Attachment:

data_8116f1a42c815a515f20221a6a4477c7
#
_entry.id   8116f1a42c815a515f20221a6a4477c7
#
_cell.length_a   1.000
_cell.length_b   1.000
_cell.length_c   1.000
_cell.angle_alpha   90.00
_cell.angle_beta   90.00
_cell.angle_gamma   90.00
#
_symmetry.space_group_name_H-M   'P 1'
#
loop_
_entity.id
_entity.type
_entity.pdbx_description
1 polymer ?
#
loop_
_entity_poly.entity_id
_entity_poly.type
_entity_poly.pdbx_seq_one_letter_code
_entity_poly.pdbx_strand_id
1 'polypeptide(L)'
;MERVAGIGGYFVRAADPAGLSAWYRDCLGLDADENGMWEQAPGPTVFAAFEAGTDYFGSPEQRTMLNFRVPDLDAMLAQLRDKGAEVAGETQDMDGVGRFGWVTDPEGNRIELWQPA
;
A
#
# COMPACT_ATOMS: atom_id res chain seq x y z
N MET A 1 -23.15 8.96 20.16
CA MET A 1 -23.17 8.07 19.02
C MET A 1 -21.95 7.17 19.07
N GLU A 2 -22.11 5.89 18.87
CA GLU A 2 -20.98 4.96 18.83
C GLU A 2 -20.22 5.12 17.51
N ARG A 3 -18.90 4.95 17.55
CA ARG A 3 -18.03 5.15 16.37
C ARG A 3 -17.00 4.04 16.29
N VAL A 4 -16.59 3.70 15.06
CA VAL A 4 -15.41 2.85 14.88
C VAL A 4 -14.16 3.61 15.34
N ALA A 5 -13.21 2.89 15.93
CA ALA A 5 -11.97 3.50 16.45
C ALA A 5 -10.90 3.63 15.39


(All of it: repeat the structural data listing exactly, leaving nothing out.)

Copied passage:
data_8116f1a42c815a515f20221a6a4477c7
#
_entry.id   8116f1a42c815a515f20221a6a4477c7
#
_cell.length_a   1.000
_cell.length_b   1.000
_cell.length_c   1.000
_cell.angle_alpha   90.00
_cell.angle_beta   90.00
_cell.angle_gamma   90.00
#
_symmetry.space_group_name_H-M   'P 1'
#
loop_
_entity.id
_entity.type
_entity.pdbx_description
1 polymer ?
#
loop_
_entity_poly.entity_id
_entity_poly.type
_entity_poly.pdbx_seq_one_letter_code
_entity_poly.pdbx_strand_id
1 'polypeptide(L)'
;MERVAGIGGYFVRAADPAGLSAWYRDCLGLDADENGMWEQAPGPTVFAAFEAGTDYFGSPEQRTMLNFRVPDLDAMLAQLRDKGAEVAGETQDMDGVGRFGWVTDPEGNRIELWQPA
;
A
#
# COMPACT_ATOMS: atom_id res chain seq x y z
N MET A 1 -23.15 8.96 20.16
CA MET A 1 -23.17 8.07 19.02
C MET A 1 -21.95 7.17 19.07
N GLU A 2 -22.11 5.89 18.87
CA GLU A 2 -20.98 4.96 18.83
C GLU A 2 -20.22 5.12 17.51
N ARG A 3 -18.90 4.95 17.55
CA ARG A 3 -18.03 5.15 16.37
C ARG A 3 -17.00 4.04 16.29
N VAL A 4 -16.59 3.70 15.06
CA VAL A 4 -15.41 2.85 14.88
C VAL A 4 -14.16 3.61 15.34
N ALA A 5 -13.21 2.89 15.93
CA ALA A 5 -11.97 3.50 16.45
C ALA A 5 -10.90 3.63 15.39